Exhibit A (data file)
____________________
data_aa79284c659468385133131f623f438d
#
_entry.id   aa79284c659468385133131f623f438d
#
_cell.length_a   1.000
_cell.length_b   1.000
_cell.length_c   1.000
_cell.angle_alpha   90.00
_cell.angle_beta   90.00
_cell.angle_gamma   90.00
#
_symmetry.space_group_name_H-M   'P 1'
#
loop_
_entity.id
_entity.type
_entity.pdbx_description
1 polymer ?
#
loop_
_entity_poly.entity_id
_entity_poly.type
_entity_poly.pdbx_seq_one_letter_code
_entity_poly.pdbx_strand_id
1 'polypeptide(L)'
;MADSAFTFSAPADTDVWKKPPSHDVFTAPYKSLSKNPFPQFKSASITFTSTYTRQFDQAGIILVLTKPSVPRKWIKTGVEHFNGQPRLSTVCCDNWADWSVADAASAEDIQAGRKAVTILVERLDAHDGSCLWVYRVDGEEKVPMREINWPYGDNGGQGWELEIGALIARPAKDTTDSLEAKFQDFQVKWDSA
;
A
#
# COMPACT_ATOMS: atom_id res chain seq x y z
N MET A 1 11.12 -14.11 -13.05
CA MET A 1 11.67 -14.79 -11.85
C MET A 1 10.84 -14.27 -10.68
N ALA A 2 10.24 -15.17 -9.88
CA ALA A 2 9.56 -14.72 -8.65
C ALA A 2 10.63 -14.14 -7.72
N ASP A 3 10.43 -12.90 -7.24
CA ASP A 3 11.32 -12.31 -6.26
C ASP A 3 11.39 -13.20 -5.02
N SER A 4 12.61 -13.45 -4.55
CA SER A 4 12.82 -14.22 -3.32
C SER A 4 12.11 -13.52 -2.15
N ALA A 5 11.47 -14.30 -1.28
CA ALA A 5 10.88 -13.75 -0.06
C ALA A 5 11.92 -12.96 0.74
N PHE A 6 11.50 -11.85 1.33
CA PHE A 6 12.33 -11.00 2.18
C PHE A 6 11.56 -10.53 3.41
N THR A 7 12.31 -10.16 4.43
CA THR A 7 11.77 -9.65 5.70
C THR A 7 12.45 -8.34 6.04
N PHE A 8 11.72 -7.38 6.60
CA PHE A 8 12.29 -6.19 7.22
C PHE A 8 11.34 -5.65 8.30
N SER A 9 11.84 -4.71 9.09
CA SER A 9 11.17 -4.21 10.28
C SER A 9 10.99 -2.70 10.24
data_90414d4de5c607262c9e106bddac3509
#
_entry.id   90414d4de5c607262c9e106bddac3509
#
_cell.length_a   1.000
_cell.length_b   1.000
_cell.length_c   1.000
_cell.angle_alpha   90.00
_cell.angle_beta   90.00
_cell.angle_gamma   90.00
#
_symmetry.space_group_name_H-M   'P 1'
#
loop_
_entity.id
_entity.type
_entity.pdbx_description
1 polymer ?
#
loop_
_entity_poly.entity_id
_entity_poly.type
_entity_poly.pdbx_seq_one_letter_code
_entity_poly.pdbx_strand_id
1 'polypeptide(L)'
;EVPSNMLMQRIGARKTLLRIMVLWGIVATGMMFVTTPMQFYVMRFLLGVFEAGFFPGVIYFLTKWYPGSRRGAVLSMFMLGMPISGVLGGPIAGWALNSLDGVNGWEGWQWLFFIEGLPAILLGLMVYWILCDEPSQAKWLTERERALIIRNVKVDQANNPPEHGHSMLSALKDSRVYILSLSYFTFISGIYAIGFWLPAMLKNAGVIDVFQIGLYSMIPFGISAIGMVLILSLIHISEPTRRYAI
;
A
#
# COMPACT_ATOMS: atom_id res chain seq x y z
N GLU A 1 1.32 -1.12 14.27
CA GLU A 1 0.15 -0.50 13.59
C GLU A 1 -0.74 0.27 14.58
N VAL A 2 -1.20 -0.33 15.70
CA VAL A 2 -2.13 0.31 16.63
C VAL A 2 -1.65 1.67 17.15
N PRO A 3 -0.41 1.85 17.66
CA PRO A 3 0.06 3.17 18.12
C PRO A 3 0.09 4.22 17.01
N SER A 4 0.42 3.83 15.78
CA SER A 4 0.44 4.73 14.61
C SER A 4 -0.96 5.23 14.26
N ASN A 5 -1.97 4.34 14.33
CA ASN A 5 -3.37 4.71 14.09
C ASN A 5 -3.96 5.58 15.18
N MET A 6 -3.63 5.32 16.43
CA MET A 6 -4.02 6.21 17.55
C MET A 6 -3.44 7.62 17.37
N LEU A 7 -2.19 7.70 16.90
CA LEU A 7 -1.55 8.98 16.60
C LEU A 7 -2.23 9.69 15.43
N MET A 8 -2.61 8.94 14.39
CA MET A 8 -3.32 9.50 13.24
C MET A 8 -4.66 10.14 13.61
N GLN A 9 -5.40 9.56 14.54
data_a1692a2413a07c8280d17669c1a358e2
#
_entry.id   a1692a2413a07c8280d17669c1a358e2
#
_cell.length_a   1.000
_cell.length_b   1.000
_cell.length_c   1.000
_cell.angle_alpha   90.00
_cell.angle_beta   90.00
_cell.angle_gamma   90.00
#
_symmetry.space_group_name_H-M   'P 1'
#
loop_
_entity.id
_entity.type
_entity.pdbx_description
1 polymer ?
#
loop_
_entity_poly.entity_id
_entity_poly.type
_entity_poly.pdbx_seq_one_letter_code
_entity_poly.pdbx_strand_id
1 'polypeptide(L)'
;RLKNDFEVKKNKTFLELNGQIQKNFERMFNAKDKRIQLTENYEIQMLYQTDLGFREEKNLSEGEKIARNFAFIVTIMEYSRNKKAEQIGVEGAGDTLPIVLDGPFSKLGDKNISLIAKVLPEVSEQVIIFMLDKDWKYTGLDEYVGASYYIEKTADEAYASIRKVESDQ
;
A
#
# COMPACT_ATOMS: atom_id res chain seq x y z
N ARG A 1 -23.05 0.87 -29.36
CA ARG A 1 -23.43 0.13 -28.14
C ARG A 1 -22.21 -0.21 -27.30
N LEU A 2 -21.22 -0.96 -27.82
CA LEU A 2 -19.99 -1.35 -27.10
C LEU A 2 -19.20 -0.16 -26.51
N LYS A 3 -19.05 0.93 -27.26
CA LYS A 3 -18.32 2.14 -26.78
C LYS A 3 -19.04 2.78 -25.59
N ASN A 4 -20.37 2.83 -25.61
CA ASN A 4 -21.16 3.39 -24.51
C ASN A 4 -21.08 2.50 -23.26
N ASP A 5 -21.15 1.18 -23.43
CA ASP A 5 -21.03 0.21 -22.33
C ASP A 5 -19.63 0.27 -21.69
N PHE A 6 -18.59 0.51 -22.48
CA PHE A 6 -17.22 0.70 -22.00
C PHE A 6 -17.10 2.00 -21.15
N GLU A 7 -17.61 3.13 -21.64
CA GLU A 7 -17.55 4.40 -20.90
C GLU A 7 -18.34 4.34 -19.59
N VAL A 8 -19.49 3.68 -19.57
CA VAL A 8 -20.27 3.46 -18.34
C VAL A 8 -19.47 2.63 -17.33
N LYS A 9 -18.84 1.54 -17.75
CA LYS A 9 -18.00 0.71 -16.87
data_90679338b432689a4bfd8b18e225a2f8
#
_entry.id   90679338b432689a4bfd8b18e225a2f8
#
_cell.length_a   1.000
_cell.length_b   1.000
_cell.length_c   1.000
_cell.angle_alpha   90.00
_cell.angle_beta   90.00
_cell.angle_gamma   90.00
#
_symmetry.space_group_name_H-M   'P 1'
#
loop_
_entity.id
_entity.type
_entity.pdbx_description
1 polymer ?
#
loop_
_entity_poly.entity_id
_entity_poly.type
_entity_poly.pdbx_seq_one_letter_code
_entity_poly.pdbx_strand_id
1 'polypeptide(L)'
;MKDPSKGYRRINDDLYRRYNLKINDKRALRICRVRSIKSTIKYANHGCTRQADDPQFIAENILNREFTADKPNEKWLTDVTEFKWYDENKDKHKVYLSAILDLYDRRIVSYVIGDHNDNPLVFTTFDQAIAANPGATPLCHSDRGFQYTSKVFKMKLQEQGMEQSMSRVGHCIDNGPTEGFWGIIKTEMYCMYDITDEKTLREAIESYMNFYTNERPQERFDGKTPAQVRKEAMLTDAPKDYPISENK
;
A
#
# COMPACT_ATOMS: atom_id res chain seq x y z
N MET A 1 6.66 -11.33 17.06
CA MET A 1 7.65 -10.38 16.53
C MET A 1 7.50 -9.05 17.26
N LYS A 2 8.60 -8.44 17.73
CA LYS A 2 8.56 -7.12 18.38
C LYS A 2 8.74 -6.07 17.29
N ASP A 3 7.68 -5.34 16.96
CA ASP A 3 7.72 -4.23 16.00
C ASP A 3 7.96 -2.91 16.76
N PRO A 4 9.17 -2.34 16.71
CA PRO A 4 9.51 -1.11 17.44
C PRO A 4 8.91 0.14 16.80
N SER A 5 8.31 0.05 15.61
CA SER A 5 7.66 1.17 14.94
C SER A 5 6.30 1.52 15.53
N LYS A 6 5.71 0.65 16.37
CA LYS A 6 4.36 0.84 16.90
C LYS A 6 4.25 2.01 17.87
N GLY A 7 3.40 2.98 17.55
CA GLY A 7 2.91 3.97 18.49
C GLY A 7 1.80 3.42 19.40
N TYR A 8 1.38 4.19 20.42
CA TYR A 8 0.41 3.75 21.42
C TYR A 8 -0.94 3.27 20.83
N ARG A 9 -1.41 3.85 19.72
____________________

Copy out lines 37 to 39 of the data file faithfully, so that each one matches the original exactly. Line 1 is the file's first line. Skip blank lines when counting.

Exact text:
N ASP A 3 10.43 -12.90 -7.24
CA ASP A 3 11.32 -12.31 -6.26
C ASP A 3 11.39 -13.20 -5.02